IrrationalNumber
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#41
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Have you checked you can actually do the 3.5 A-levels?
I don't think anyone could walk into S4 S3 S2 after only a weeks work collectively and still get As in them. Even the people getting SS on STEP2/3 probably can't do that.
Definitely possible with S2 and S3 but I think all 3 in a week might be a bit much. Which modules have you done already?
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JoMo1
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#42
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C1-4, M1,2, S1, D1, FP1, NM.

Got marks for C1,2, M1, FP1, S1.

I'm reasonably sure I can get 3.5 on the basis that my maths teacher is encouraging it and he's an MEI chief examiner.

I don't expect to get As in S2-4 after a couple of weeks work, just enough marks to get As overall. Chances are I'll put in a reasonable amount of work and they'll be like any other module, but I like to have a safety net in these situations.
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julija
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#43
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(Original post by SouthernFreerider)
not really. in others units you know when you have the right answer. in D1 you never know if you've written it down properly.
now that's the post which I was waiting for, I hate the questions when you don't know how to write an answer properly.
now which module should I take instead of D1.. :rolleyes:
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musically_minded
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#44
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(Original post by julija)
now that's the post which I was waiting for, I hate the questions when you don't know how to write an answer properly.
now which module should I take instead of D1.. :rolleyes:
I don't see how it is any different from method marks and answers in other modules. There is always a correct answer, and a set way to get there. The method marks have more significance in D1 and D2 than the answer, as you are showing that you can apply an algorithm. I'd say you should have more of an idea of what to write as most of the time you just follow an algorithm and show each stage of working.
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SouthernFreerider
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#45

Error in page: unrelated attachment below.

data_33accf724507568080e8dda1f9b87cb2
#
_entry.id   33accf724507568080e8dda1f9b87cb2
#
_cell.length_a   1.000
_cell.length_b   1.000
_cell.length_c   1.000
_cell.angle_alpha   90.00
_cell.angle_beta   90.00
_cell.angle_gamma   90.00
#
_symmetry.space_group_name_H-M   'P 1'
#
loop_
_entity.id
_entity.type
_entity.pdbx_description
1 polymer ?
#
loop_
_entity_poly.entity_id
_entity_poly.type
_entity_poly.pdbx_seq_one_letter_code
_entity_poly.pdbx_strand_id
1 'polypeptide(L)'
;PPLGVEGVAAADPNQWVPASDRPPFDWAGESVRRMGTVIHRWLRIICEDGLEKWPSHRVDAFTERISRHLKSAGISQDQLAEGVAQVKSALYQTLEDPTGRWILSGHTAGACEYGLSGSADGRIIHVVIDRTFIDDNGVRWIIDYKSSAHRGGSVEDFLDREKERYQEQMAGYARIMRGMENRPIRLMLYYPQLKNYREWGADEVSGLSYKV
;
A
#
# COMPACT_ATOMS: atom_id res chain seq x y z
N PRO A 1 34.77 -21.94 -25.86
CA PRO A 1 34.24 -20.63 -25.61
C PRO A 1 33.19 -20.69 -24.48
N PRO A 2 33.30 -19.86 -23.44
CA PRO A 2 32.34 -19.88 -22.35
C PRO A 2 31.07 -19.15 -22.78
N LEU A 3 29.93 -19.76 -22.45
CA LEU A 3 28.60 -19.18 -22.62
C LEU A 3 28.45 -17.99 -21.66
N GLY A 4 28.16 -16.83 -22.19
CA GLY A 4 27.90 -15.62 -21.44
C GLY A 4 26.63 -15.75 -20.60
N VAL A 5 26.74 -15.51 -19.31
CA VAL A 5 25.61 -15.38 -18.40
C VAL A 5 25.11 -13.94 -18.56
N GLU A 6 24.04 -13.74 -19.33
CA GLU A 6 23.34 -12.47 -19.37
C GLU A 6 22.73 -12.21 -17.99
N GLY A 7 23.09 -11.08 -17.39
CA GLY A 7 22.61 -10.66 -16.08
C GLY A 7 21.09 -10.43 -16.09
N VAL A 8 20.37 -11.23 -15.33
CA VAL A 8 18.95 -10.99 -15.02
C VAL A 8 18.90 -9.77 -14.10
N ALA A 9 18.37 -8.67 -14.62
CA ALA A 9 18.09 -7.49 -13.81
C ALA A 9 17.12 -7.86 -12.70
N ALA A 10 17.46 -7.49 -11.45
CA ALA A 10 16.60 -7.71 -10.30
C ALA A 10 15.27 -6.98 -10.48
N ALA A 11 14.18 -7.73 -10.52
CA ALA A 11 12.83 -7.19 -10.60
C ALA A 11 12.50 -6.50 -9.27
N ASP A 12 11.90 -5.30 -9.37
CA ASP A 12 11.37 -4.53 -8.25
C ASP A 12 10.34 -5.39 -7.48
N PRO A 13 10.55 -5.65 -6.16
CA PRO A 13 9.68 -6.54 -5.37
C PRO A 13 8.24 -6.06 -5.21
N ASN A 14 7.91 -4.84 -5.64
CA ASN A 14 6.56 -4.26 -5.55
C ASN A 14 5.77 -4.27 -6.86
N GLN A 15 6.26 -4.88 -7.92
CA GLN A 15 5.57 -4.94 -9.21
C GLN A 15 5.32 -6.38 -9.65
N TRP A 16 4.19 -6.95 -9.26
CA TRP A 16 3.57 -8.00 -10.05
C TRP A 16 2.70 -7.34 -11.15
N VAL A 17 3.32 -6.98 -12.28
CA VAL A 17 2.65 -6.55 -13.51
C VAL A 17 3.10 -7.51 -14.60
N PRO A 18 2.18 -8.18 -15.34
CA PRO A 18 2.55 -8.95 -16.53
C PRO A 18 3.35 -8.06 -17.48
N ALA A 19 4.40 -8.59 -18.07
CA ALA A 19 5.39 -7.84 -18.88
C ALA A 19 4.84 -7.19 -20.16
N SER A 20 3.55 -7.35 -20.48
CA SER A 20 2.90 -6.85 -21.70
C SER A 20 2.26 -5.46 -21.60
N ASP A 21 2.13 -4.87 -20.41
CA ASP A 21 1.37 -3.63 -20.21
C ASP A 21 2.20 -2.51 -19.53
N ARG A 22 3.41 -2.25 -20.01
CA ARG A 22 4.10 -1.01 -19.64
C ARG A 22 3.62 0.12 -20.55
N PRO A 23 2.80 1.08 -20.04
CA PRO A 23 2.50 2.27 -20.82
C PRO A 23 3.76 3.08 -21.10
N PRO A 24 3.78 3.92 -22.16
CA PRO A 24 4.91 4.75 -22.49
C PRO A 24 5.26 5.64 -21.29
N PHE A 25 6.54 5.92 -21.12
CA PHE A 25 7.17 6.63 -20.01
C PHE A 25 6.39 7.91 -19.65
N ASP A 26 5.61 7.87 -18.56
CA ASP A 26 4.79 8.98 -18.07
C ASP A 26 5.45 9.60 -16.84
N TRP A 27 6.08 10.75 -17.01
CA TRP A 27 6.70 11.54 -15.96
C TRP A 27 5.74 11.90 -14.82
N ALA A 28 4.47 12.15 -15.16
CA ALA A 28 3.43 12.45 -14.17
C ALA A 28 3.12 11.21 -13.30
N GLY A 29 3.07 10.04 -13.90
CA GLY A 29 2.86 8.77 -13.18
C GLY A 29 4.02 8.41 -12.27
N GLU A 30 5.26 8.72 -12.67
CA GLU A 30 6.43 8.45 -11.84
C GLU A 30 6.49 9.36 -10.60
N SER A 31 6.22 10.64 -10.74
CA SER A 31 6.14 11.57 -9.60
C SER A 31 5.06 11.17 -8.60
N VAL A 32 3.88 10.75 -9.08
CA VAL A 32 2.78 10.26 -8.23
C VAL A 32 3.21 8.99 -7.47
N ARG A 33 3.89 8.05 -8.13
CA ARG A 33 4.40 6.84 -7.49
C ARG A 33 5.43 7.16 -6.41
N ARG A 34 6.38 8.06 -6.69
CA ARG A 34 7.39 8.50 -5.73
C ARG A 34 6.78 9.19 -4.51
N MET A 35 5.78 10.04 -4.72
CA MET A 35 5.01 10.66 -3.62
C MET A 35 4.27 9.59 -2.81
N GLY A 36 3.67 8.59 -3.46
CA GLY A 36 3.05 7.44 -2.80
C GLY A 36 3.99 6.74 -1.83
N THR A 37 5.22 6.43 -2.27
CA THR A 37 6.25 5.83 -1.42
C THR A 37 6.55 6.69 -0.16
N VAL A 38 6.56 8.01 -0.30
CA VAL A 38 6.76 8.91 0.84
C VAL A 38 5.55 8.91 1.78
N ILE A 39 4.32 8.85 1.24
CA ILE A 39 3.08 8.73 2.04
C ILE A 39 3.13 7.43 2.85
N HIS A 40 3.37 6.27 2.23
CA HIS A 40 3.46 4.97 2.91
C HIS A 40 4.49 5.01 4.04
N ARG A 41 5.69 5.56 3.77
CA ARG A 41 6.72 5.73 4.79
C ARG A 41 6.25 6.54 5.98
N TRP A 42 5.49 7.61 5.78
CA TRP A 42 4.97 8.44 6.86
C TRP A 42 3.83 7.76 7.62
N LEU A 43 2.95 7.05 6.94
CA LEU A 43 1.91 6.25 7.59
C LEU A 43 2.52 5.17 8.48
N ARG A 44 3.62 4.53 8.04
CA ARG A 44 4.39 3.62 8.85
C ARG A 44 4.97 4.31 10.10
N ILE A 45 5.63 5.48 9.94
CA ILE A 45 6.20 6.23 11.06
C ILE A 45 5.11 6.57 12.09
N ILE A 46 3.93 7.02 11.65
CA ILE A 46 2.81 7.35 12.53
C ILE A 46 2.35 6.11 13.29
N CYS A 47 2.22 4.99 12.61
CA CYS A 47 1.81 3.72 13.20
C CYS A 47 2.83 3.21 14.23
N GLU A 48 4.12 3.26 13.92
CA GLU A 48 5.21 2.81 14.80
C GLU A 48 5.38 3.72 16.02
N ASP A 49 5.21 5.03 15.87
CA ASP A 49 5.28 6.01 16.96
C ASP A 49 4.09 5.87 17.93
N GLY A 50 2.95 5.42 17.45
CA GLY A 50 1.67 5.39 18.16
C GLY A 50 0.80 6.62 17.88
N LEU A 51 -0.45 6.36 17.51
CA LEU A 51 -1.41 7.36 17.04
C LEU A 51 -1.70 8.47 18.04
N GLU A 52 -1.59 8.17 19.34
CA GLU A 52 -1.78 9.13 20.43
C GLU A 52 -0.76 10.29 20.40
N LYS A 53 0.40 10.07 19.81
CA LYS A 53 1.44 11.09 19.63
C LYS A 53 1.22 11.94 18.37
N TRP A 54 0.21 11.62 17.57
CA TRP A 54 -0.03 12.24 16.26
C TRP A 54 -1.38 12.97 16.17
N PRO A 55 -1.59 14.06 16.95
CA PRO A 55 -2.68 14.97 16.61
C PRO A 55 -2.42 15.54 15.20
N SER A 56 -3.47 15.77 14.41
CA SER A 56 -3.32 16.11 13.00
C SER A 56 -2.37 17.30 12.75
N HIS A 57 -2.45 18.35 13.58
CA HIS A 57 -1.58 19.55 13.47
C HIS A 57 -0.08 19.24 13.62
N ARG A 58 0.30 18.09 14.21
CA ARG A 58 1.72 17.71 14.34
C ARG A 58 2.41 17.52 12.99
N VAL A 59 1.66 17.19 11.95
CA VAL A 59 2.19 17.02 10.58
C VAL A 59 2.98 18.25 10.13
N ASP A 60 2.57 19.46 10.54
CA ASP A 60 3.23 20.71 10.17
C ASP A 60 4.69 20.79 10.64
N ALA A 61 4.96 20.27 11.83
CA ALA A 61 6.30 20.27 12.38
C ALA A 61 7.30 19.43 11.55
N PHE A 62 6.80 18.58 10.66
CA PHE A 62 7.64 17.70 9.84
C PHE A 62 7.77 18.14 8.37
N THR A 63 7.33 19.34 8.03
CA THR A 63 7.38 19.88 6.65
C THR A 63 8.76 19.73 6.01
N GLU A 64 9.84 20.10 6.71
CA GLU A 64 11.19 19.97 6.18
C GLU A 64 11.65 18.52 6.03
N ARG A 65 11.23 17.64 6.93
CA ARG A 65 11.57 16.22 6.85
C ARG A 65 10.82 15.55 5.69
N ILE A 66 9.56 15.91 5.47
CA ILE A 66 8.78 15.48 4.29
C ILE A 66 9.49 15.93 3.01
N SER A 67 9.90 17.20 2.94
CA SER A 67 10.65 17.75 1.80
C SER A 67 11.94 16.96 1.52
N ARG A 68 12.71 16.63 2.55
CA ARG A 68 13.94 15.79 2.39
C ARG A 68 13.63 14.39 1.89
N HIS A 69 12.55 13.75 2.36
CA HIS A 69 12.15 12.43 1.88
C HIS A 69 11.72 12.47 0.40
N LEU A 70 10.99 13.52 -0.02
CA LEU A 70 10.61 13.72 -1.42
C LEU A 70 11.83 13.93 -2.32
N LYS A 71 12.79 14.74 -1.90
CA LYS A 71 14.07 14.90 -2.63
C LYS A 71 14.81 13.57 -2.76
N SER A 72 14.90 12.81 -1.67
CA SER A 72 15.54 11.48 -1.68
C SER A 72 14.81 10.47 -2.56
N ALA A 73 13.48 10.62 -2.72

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(Original post by musically_minded)
I don't see how it is any different from method marks and answers in other modules. There is always a correct answer, and a set way to get there. The method marks have more significance in D1 and D2 than the answer, as you are showing that you can apply an algorithm. I'd say you should have more of an idea of what to write as most of the time you just follow an algorithm and show each stage of working.
its really not. the way of showing how you differentiated for example, is totally different to the way you have to write down the algorithm. you know it is.
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DoMakeSayThink
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#46
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(Original post by julija)
Now I'm confused about D modules as opinions are slightly different :rolleyes:
D1 takes tedium to new extremes. Don't do it if you're more interested in maths than grades.
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DoMakeSayThink
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#47
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(Original post by julija)
now that's the post which I was waiting for, I hate the questions when you don't know how to write an answer properly.
now which module should I take instead of D1.. :rolleyes:
In my D1 exam, there was a pathfinding question about Las Vegas, and the answer spelled CASINO. It was so strange to see something approaching a sense of humor from the exam boards.
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RJA
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#48
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In a D2 exam I had a question about a secret agent who'd escaped from one "Evil Doctor Fiendish" and had to find his way out through a network...;no;
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Dystopia
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#49
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(Original post by IrrationalNumber)
I don't think anyone could walk into S4 S3 S2 after only a weeks work collectively and still get As in them. Even the people getting SS on STEP2/3 probably can't do that.
Why do you say that?

If you are reasonably intelligent and have a sound understanding of the earlier work, it really doesn't take that long to learn an A-Level module.
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musically_minded
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(Original post by SouthernFreerider)
its really not. the way of showing how you differentiated for example, is totally different to the way you have to write down the algorithm. you know it is.
I think you're missing the point. I didn't say anything about writing down the algorithm, I said about applying the algorithm to a given situation. In my entire experience of maths you learn how to do something, then spot where to use it and apply it. It's just with D1 and D2, the algorithms you use tell you specifically what to do. As long as you write enough down so someone can follow it, no problems. You could turn differentiation into an algorithm, all it is is a process. You can skip stages of working for differentiation because it's implied that you can do it when you get the right answer. Much of the time you can work out the answer to a D1 or D2 question by observation, so you must show your use of the algorithm, the method marks have more significance. If you know the algorithms, you know what you have to write down. You just write more stages down than you would for differentiation for example.